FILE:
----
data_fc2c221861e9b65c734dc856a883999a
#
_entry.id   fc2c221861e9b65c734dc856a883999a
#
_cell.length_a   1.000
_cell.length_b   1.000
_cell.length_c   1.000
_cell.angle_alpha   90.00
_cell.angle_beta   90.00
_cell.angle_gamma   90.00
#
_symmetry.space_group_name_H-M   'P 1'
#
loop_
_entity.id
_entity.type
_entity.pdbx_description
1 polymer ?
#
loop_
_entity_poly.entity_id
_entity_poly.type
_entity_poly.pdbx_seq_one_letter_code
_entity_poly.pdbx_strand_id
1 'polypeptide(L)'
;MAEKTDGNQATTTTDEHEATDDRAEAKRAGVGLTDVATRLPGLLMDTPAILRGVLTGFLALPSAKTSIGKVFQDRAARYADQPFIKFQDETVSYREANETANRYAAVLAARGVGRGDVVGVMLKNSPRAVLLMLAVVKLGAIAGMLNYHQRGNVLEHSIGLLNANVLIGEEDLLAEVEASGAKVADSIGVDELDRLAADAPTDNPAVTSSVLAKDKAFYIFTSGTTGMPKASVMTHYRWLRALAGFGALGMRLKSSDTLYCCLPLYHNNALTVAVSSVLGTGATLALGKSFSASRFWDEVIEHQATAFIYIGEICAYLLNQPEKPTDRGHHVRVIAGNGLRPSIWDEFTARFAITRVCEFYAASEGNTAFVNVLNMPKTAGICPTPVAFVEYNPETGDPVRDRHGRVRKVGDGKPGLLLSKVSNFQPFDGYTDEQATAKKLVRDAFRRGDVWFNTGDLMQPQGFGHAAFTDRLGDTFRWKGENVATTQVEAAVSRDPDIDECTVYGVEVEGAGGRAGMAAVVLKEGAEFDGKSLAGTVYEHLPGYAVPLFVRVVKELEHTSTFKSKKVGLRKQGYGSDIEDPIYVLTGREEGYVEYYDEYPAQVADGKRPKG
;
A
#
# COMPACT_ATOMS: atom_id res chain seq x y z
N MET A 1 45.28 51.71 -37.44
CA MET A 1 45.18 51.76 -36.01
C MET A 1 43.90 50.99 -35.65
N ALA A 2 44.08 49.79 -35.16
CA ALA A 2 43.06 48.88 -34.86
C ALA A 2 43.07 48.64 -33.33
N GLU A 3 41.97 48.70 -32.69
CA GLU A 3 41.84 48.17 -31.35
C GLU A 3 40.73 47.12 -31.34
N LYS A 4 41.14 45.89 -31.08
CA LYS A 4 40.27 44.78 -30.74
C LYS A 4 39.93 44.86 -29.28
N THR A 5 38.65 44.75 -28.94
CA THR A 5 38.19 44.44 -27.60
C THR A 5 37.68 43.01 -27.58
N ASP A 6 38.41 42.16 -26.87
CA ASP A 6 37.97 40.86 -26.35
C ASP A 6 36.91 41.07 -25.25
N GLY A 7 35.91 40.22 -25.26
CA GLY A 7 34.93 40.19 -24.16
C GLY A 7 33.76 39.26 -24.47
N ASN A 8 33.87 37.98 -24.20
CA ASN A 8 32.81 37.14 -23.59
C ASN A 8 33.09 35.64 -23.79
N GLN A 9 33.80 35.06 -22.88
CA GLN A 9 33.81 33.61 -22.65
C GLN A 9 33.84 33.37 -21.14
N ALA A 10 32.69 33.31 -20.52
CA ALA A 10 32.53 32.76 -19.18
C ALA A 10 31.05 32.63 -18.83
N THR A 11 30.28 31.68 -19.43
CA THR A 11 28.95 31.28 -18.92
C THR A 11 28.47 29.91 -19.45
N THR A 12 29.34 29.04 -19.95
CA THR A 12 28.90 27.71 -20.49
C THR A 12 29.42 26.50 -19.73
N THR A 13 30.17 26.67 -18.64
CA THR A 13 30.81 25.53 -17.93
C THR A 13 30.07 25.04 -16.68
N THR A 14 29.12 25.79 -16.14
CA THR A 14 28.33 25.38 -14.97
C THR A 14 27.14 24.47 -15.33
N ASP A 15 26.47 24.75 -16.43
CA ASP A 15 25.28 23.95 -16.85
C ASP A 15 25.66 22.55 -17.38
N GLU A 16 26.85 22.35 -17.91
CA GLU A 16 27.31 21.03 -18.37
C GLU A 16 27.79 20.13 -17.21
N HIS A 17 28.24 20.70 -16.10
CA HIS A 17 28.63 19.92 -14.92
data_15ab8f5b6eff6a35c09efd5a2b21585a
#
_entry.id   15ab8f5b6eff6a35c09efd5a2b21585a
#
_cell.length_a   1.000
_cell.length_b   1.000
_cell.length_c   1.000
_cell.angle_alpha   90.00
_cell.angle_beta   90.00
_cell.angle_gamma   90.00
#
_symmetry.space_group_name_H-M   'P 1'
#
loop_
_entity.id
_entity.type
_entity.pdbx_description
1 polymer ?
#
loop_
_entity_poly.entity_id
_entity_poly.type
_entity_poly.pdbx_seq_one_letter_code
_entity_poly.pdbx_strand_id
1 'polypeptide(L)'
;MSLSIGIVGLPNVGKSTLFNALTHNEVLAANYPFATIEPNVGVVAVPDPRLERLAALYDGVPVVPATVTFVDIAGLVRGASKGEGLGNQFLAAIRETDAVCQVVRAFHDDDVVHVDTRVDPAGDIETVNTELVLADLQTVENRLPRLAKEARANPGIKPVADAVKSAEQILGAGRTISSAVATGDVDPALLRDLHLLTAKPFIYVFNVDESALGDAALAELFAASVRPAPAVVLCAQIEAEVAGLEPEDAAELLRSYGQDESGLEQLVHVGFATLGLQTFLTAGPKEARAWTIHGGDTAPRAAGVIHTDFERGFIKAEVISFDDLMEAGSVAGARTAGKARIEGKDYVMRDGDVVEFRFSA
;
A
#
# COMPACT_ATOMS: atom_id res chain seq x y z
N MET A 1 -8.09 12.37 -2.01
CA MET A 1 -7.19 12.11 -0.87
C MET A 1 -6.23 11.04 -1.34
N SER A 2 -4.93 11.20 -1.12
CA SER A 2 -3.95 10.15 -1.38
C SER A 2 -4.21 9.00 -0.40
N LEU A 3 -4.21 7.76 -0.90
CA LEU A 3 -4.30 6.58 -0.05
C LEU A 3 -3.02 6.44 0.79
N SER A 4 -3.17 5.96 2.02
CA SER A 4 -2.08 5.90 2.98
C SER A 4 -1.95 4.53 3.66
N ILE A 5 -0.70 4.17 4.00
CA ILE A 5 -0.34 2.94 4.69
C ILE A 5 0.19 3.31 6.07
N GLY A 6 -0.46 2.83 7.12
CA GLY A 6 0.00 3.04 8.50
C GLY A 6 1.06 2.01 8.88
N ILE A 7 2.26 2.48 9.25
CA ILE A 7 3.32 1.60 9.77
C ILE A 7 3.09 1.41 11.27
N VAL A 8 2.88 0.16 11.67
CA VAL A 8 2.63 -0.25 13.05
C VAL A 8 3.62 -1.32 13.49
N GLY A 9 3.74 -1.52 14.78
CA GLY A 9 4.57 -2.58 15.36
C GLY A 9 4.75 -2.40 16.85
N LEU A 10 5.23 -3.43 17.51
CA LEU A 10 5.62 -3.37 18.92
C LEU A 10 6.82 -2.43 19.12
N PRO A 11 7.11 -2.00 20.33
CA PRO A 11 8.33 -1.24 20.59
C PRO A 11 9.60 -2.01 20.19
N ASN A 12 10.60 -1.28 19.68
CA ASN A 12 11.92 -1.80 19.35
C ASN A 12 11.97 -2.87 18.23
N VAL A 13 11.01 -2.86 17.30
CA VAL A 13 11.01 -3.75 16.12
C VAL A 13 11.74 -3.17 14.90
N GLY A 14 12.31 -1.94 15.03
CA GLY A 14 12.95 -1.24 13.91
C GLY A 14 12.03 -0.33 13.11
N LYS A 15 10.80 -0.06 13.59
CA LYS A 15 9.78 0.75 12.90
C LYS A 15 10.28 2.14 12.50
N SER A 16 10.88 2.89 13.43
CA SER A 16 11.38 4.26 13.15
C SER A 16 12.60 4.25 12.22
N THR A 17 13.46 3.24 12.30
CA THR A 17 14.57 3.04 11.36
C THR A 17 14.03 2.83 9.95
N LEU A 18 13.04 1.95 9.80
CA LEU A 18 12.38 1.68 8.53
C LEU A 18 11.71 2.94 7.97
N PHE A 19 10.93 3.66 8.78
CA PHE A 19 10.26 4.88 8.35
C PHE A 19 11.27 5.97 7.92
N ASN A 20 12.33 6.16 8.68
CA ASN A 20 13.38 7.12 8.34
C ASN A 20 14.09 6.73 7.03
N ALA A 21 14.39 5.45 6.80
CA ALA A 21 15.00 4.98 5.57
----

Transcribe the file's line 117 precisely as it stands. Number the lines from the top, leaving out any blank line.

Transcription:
N LEU A 3 -4.21 7.76 -0.90